Daily Management Review

Is Czech Republic posing a threat to the European Union?


Prime Minister of the Czech Republic Andrej Babiš recently said that he wants to join the Italian-Hungarian "anti-immigration axis". Lately, he made it clear that Europe must fight for its culture and values in the conditions of the migration crisis.

He also added that recent riots in Germany have shown how easily an uncontrolled influx of migrants can lead to explosive situations.

"Chemnitz is a great example!" - said Babiš on Sunday, referring to the chaos that swept the East German city last week.

"I have explained more than once that this is a struggle for preservation of our European civilization and culture, we do not want to live in Africa or the Middle East. We need to fight for our values. Have you seen pictures of ships with migrants heading towards tourist beaches? Europeans are shocked! The same thing happened in Chemnitz: it was not just a murder that was committed, it was the murder of teenage girls after rape," Babiš said.

Last week, the German city of Chemnitz turned into an arena of confrontation between anti-immigrants and anti-fascists, after migrants from Iraq and Syria killed a local German. The authorities condemned the subsequent acts of violence. Foreign Minister Heiko Maas called on the Germans to confront extremists, although he criticized many of his colleagues, calling them too lazy to oppose racism.

Babiš noted that the events in Chemnitz once again prove that the influx of migrants creates explosive situations when foreigners engage in skirmishes with the local population. Such cases are extremely dangerous for Europe, as the tension in Germany affects neighboring countries.

The Minister reiterated his desire to resist attempts of the European Commission to force the country to accept migrants. He believes that it practically undermines foundations of EU migration policy, urging European states to "unite" in order to jointly make a viable decision on the migration issue.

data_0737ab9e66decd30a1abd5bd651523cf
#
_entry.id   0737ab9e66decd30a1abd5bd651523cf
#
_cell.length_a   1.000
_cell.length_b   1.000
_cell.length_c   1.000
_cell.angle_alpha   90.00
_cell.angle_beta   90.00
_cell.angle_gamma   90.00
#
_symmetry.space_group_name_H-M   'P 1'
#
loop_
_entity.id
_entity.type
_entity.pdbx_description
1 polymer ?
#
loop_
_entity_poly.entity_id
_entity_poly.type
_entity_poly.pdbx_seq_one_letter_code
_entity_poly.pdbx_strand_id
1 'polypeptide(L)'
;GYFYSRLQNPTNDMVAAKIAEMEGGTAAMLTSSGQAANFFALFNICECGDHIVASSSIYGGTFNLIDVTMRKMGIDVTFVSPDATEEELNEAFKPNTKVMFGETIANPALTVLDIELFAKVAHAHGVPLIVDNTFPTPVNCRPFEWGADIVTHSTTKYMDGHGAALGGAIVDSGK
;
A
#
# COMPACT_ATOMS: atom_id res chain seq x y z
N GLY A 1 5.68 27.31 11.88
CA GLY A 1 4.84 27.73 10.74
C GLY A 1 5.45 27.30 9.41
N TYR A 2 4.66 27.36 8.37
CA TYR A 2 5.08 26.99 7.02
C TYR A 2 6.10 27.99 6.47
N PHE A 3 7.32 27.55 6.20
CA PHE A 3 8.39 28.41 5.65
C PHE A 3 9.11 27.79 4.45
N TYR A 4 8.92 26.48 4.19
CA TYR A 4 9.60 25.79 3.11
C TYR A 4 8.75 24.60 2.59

Last week, Andrei Babiš went to Italy, Hungary and Malta. He intends to achieve solidarity on the part of the authorities regarding his approach to the solution of the migration problem. On Wednesday, he is going to meet with German Chancellor Angela Merkel in Berlin. Foreign Minister Maas previously claimed that the EU should not force its individual members to accept asylum seekers, and Babiš agrees.

European analysts perceived victory of President Miloš Zeman in the January elections this year and the reappointment of Andrei Babiš to the post of prime minister as confirmation of the growth of Eurosceptism. In reality, however, everything is not so unambiguous. Both Zeman and Babiš know well that the country would incur huge economic losses from Czexit, and they almost certainly will not support the referendum. In addition, both President and the Prime Minister are publicly distancing themselves from radical anti-European voices in the Czech government and refuse to cooperate with those who advocate secession from the EU.

Following results of the presidential elections of 2018, only one party of Eurosceptics, the Freedom and Direct Democracy party under the leadership of Tomio Okamura (SPD), managed to pass into the lower house of the Czech parliament.

However, as long as politicians use the European Union as a scapegoat - be it Zeman's criticism of officials in Brussels or Babiš’ dissatisfaction with migratory quotas, Czech euro-skepticism remains a real threat to the European Union.

source: reuters.com